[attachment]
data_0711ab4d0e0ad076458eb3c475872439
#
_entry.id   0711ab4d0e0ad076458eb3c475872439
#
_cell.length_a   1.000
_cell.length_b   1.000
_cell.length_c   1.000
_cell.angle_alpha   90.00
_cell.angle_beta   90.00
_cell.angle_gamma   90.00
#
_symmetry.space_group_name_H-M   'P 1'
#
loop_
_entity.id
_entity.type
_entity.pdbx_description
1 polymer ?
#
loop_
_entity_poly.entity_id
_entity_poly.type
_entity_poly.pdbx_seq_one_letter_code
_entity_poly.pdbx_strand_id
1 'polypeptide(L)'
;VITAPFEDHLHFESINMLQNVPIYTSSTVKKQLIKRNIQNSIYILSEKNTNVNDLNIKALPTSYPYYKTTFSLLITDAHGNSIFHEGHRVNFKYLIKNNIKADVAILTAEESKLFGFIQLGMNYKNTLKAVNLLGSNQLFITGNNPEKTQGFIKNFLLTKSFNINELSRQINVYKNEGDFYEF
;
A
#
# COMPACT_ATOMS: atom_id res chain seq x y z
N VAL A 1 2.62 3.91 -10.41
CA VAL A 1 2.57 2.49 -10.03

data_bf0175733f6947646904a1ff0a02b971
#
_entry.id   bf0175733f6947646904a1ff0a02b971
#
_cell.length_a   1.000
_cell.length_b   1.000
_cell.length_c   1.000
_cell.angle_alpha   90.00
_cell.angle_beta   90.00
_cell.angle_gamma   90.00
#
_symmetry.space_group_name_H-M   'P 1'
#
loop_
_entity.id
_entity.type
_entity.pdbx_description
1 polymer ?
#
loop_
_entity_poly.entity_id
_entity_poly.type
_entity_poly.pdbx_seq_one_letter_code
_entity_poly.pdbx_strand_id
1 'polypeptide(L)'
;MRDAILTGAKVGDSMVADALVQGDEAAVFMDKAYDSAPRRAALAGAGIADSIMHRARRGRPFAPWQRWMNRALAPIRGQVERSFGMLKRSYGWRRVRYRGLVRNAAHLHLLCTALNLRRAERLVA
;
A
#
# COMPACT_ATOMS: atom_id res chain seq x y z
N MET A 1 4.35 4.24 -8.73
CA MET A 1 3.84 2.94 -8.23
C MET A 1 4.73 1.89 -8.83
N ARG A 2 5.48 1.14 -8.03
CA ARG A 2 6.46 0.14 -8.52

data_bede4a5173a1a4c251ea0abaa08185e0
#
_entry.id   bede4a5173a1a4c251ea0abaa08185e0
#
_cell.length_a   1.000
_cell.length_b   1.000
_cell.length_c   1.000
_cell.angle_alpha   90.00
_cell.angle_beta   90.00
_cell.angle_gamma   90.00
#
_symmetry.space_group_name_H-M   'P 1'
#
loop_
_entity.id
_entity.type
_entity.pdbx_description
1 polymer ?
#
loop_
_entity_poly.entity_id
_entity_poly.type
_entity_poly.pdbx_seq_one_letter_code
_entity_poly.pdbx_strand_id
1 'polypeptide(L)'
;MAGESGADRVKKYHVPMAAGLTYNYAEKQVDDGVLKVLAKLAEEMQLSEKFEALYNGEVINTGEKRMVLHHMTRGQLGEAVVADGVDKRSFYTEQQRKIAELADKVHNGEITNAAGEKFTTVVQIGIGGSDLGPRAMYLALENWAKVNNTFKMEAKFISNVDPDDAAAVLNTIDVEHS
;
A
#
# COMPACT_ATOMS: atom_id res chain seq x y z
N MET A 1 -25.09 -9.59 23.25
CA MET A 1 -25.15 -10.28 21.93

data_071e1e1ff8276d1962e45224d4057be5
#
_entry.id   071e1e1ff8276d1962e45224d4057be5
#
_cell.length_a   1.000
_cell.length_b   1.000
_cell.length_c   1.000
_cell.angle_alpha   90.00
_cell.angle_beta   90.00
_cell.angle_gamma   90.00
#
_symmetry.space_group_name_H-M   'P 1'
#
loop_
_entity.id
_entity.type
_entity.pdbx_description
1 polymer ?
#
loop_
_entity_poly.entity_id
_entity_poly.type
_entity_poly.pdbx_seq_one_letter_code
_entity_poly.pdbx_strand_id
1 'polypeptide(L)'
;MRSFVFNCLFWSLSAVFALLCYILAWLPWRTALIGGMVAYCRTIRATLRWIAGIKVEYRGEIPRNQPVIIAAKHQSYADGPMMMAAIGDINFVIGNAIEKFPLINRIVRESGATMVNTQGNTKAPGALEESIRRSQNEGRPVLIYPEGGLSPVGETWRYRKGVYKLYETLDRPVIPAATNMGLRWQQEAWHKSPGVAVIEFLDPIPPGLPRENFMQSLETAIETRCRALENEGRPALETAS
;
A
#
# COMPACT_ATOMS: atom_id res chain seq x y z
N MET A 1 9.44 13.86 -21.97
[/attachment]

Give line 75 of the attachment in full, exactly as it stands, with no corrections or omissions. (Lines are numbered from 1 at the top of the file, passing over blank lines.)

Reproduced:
_cell.angle_alpha   90.00